Private aviation bounces back from lockdown
Updated 00:32, 10-Sep-2020
Guy Henderson in London
Europe;United Kingdom

It is hardly a boom, but with the coronavirus wreaking havoc on much of the global travel industry, the relative resilience of private aviation is being held up by the sector as a rare success story.

According to WingX, a group which monitors private air travel, activity is still down some 34 percent since March compared with the same period last year. But the figure for commercial airlines is 75 percent. 

The latest report from the International Air Transport Association includes an August that's been fraught with changing travel restrictions in Europe and elsewhere, and where "staycations" have become far more popular.

Essentially, many people do not want to get on commercial aircraft, or risk having to quarantine at either end of their journey. Private travellers are not immune to the latter of course. But the on-demand nature of the service can make it easier to avoid before new measures kick in.

It is also the curve of recovery since the height of lockdowns that suggests private air travel could be in for a good run. In August, for example, the sector was down 16 percent compared with last year, while commercial flight activity still lingered at around half its 2019 volume.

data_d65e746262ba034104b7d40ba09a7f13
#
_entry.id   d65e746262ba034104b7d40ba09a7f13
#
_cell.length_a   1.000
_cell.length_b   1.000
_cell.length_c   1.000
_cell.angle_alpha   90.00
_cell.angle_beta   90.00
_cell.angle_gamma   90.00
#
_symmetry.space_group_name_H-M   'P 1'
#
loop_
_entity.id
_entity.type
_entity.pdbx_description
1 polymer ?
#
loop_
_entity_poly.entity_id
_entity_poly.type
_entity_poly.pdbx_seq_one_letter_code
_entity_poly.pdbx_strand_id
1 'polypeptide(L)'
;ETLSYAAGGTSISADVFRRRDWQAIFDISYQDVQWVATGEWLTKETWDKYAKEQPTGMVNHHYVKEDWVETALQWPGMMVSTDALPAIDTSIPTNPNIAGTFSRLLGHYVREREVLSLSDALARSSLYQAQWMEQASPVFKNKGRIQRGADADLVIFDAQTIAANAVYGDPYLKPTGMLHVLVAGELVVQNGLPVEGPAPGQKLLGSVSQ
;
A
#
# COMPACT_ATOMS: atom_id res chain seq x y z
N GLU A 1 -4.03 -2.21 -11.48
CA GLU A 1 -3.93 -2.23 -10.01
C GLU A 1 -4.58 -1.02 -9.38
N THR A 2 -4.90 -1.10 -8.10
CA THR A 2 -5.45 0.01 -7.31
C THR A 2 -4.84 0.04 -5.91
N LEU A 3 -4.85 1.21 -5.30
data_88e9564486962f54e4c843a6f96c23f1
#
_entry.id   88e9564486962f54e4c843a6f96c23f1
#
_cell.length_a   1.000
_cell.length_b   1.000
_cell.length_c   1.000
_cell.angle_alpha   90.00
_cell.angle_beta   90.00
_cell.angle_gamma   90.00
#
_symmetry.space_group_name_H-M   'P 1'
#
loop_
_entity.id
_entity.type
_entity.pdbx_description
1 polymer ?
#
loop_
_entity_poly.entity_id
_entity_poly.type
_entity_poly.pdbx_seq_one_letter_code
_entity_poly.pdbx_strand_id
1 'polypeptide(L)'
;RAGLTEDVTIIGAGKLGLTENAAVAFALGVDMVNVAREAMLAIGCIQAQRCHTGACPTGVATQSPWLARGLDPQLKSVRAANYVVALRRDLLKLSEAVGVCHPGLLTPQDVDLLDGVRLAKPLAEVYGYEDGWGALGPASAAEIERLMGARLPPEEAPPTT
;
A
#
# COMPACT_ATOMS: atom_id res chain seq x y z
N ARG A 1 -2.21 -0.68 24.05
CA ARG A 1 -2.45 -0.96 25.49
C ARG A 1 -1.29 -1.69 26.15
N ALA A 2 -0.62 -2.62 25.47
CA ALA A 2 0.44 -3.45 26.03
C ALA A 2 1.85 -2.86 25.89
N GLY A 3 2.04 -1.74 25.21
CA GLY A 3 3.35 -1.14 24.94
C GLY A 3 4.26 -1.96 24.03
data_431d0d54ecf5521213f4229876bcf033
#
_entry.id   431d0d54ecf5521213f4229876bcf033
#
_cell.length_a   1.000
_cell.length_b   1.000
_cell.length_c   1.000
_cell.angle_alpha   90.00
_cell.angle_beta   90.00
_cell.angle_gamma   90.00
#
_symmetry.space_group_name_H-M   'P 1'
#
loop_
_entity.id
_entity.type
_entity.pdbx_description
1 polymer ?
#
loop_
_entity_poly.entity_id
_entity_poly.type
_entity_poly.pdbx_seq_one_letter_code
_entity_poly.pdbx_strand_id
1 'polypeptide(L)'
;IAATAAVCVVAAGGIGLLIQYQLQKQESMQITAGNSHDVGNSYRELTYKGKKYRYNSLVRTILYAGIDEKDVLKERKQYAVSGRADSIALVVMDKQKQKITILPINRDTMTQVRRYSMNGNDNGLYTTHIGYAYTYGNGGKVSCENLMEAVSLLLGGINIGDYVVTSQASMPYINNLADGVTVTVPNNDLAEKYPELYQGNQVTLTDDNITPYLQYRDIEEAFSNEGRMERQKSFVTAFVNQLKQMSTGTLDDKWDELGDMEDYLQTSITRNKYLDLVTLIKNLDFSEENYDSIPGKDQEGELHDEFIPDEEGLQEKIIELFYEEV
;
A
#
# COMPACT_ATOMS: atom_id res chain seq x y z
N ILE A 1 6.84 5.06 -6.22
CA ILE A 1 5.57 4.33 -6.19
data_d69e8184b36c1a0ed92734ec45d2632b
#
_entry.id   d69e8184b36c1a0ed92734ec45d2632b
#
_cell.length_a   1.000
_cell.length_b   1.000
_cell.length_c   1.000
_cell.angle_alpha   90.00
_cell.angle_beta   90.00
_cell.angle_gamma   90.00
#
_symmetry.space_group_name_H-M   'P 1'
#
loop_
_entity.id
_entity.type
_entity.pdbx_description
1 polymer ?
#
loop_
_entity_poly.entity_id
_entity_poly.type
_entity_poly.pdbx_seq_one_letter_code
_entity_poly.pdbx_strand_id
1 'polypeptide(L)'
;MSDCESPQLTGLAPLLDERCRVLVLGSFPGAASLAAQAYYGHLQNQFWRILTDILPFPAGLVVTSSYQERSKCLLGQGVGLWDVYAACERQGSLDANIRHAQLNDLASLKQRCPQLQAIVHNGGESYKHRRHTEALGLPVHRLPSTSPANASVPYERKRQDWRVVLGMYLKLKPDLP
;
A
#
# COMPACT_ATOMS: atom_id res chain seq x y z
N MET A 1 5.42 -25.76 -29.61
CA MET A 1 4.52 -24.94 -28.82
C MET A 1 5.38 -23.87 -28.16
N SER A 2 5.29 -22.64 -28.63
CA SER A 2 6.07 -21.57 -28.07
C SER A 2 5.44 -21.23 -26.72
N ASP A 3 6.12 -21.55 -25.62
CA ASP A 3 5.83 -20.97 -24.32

In Europe, says WingX, more people flew private last month than they did in August 2019.

That surge may not last. With many executives working from home more often, leisure travel has been propping up demand. Holiday-makers have been packing their breaks into a shortened season which is now coming to a close.

Air Charter Service saw 258 percent increase in enquiries in July. /CGTN

Air Charter Service saw 258 percent increase in enquiries in July. /CGTN

Air Charter Service is one of the largest global players in private aviation. "There is still a need for people or goods to move," says its CEO Justin Bowman. With continued disruption to commercial air travel, the private sector can fill in gaps that were not there before. Bowman says lockdowns brought spikes in demand for his company's services as governments rushed to repatriate hundreds of thousands of citizens, or as emergency equipment was flown around the globe - often from China.

Private aviation bosses also play up the hidden benefits of company executives continuing to travel privately even as travel restrictions ease, such as the broader fall-out for a firm if its leadership team falls sick, or passes the virus on asymptomatically to other employees. Bowman says he saw a 258 percent increase in enquiries in July, with 44 percent of all bookings from people or companies that had never chosen private air travel before.

Fewer people are travelling post-lockdown. But more of those who are now choose private.